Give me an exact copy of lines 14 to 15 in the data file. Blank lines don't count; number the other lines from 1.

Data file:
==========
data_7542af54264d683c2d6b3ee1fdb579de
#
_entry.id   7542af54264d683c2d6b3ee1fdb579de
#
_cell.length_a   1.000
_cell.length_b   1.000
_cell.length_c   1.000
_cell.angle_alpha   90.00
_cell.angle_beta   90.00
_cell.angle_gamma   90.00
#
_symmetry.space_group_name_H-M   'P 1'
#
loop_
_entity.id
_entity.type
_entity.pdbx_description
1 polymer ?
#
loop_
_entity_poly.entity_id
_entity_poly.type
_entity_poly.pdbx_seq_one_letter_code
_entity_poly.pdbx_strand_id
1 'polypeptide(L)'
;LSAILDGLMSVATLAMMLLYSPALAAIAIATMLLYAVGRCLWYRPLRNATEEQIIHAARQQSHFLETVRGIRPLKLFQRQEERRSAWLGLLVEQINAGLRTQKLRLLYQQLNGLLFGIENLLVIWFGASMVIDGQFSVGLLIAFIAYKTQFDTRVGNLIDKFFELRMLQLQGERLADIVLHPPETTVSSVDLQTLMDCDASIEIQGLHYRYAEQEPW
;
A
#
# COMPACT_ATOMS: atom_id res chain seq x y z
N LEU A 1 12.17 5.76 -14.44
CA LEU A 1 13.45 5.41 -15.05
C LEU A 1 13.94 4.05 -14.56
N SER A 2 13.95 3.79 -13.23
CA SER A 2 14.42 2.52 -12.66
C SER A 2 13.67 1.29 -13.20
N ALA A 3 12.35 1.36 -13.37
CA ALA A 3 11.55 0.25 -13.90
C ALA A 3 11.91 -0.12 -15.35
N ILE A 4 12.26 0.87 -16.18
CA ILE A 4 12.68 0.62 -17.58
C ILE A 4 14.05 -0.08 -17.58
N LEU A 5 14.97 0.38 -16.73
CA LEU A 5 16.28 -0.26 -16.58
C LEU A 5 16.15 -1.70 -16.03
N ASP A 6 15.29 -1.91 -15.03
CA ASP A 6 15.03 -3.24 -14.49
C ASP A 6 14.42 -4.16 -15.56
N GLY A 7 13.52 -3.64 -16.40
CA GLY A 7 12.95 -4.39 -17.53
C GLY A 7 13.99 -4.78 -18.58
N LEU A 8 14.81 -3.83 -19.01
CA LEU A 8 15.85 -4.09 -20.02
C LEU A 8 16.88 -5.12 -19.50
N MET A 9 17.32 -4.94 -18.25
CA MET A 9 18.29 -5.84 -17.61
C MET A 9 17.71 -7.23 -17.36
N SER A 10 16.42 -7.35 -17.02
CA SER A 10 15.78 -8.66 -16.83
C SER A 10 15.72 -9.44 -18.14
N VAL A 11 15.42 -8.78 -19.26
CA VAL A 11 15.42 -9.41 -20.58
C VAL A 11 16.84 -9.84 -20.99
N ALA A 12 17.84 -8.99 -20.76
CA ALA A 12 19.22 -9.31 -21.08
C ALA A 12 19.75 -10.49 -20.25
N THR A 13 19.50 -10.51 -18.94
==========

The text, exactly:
loop_
_entity.id